Mew2King comments on Hax and Leffen 2 feud

Source: Todd Gutierrez for BTS


Following Aziz "Hax" Al-Yami’s explosive video release in the run-up to the Godslayer episode of the Metagame documentary series, other players and personalities from the scene have been weighing in on the feud between the New Yorker and Europe’s top player, TSM's William "Leffen" Hjelte. For the most part, Leffen’s direct peers have refrained from offering opinions on the topic, but Jason "Mew2King" Zimmerman decided to comment after being asked repeatedly to do so by fans.


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M2K left his thoughts as a (now deleted) direct response to the video made by Hax on June 5, and those who know M2K won’t be surprised to see there was nothing too explosive or controversial from the player. Time and harsh experience have taught M2K the danger of Smash drama, and his take on the Hax vs Leffen confrontation was as measured and thoughtful as you’d hope from one of the veterans of the scene.



The fact he removed the comment was explained later as being a direct result of pressure on social media to do so, which in turn was the reason M2K gave for weighing in in the first place, that his fans were asking him to do so. The fact he felt compelled to do so just shows how sensitive this situation is for the Melee scene, and to some extent the pressure that can be exerted by communities or fan groups when they disagree with a statement or decision.


M2K admits that "there seems to be a fair number of valid evidence/points in total scattered throughout the vid’" making him one of the only top players to back up Hax’s claims in any way. However, M2K is quick to point out the massive issue with the video, namely that "it's (valid evidence or argument) also often randomly mixed with worst-case-scenario assumptions, and i think many of the attempted points may be ignored by most people because of certain memes, assumptions, exaggerations and words chosen".



Rather than try to meme or curry favour, M2K simply states that Hax’s choice of example damaged, rather than helped his case, which was obvious to many when the original statement dropped, and notes the negative effect this can have on the reader’s reaction. This ‘will make those people (most people) immediately write him off or meme him online because it can give them clout internet points to their peers, which can create a system of people seeing and realizing "its popular and cool to meme on hax, so maybe i should do it too" causing everything he says to be taken not seriously and a bandwagon effect to follow.


As a victim of Smash memes himself, M2K knows the power of a young community and a funny, if false, narrative, and his thoughtful reply here is almost certainly a product of his own experiences. He advocates for a proper assessment of the claims but also admits that Hax stymied himself with the extreme rhetoric he employed when making his case.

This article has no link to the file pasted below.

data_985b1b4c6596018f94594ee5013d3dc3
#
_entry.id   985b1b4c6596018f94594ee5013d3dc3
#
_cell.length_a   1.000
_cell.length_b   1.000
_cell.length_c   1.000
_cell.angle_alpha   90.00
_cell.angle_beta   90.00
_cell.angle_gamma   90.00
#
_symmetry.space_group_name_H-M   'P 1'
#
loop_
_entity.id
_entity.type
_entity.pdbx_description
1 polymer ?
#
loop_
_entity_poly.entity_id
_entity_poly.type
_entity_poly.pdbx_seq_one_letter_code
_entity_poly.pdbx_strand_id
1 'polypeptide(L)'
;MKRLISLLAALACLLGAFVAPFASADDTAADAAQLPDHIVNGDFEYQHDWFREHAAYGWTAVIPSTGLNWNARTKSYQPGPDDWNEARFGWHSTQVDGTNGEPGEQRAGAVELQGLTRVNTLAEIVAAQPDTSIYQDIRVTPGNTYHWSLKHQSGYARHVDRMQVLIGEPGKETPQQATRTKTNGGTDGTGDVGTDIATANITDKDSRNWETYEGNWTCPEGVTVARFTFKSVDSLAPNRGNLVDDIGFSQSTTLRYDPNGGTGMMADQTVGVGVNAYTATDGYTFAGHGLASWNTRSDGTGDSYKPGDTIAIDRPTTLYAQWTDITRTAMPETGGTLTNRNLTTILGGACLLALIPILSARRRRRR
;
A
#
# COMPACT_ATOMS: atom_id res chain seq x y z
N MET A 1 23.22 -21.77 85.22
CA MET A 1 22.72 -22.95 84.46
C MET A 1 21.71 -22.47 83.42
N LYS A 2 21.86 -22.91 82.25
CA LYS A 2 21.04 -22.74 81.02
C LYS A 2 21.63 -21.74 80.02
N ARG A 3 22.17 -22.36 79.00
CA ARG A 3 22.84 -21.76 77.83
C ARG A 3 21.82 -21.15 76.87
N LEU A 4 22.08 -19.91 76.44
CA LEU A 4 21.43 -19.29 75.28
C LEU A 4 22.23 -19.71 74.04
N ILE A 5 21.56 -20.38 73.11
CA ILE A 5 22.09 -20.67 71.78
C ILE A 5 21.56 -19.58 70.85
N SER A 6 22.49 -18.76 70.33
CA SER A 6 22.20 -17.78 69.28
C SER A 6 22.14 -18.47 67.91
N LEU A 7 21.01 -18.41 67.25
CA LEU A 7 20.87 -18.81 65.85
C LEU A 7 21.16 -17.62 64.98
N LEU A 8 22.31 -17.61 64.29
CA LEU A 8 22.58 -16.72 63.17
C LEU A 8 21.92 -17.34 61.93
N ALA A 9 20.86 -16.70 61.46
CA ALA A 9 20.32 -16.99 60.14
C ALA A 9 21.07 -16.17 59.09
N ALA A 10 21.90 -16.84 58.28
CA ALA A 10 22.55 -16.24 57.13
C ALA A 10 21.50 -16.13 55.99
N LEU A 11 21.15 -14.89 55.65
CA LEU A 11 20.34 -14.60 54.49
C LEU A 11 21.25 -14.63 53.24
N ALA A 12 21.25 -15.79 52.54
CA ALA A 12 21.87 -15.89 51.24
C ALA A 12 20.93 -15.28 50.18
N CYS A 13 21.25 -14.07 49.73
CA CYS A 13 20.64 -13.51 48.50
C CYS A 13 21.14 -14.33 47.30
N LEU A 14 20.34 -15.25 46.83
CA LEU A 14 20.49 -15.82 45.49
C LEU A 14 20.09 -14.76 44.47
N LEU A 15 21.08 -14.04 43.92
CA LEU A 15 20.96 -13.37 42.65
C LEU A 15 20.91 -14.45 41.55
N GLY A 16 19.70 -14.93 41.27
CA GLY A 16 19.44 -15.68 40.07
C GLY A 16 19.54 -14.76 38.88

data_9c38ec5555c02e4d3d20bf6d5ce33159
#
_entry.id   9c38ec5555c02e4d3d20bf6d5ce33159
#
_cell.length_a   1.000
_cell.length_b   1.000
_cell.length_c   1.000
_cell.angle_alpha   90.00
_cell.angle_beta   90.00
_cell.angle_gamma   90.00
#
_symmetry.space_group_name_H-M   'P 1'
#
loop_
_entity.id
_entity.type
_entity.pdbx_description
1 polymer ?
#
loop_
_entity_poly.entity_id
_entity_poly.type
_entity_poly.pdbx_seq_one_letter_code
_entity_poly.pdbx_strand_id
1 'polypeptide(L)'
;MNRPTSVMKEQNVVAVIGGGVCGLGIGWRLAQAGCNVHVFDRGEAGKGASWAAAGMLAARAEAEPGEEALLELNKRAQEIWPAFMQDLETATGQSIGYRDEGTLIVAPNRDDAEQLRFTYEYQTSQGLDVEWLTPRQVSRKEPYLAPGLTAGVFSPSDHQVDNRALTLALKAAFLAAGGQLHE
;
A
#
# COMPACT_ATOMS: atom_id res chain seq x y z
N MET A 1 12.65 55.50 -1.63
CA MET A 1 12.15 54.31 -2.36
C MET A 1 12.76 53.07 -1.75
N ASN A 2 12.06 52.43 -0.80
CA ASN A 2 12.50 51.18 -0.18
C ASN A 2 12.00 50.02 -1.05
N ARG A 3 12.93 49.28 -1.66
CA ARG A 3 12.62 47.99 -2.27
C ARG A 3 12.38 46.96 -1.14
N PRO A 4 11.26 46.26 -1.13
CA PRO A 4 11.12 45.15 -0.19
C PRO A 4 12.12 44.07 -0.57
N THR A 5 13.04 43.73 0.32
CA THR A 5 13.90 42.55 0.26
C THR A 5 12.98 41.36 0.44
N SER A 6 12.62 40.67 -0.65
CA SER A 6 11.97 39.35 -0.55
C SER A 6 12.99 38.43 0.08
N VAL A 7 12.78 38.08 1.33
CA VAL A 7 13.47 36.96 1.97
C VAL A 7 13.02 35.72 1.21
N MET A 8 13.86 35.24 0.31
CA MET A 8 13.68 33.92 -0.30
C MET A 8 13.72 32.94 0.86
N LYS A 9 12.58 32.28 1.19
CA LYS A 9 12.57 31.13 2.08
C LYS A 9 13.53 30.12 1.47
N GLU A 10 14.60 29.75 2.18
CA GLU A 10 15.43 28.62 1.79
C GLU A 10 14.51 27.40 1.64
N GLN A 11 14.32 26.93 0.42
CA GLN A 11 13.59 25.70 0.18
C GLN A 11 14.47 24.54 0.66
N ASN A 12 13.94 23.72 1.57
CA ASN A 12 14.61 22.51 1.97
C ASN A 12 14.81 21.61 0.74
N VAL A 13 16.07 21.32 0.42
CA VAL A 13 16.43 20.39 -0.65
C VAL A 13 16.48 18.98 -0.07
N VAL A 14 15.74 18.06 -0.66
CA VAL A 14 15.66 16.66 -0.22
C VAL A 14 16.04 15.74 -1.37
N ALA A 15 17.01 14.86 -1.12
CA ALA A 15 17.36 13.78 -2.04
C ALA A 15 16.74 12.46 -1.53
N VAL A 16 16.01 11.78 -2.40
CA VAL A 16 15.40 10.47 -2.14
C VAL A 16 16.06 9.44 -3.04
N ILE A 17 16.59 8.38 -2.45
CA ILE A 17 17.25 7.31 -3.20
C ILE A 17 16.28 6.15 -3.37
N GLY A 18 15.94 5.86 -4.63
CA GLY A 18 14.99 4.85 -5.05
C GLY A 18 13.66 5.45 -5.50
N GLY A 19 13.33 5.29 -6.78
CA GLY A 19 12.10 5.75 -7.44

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I think neither extreme is best...and each thing should be looked at objectively and separately instead,” he goes on. “For example, I dont think hax is always right and i dont think he's always wrong, but from what I've seen, most people tend to like to choose one of the two extremes on opinions instead. To me each thing seems to be its own case by case basis.


In conclusion, M2K encourages people to educate themselves on the topic rather than following the memes or only listening to one side of the argument. “Overall, i think people should form their own opinions based upon seeing everything, rather than going off what others say (which is what most people do), for better or worse...people kept asking me about it, which means they likely were waiting to simply make my opinion their own, which is not something I want to encourage.”


The community reception for M2K’s post was relatively welcoming, and while some enclaves of the scene have given in to a more fanatical reaction the majority already understand where Hax’s grievances stem from. As M2K rightly states, the root problem lies in the huge overstatements and exaggerations in Hax’s video essay, which has the same extreme messaging that has become more common in American discourse in recent years and has had such a damaging effect on that nation’s political landscape.

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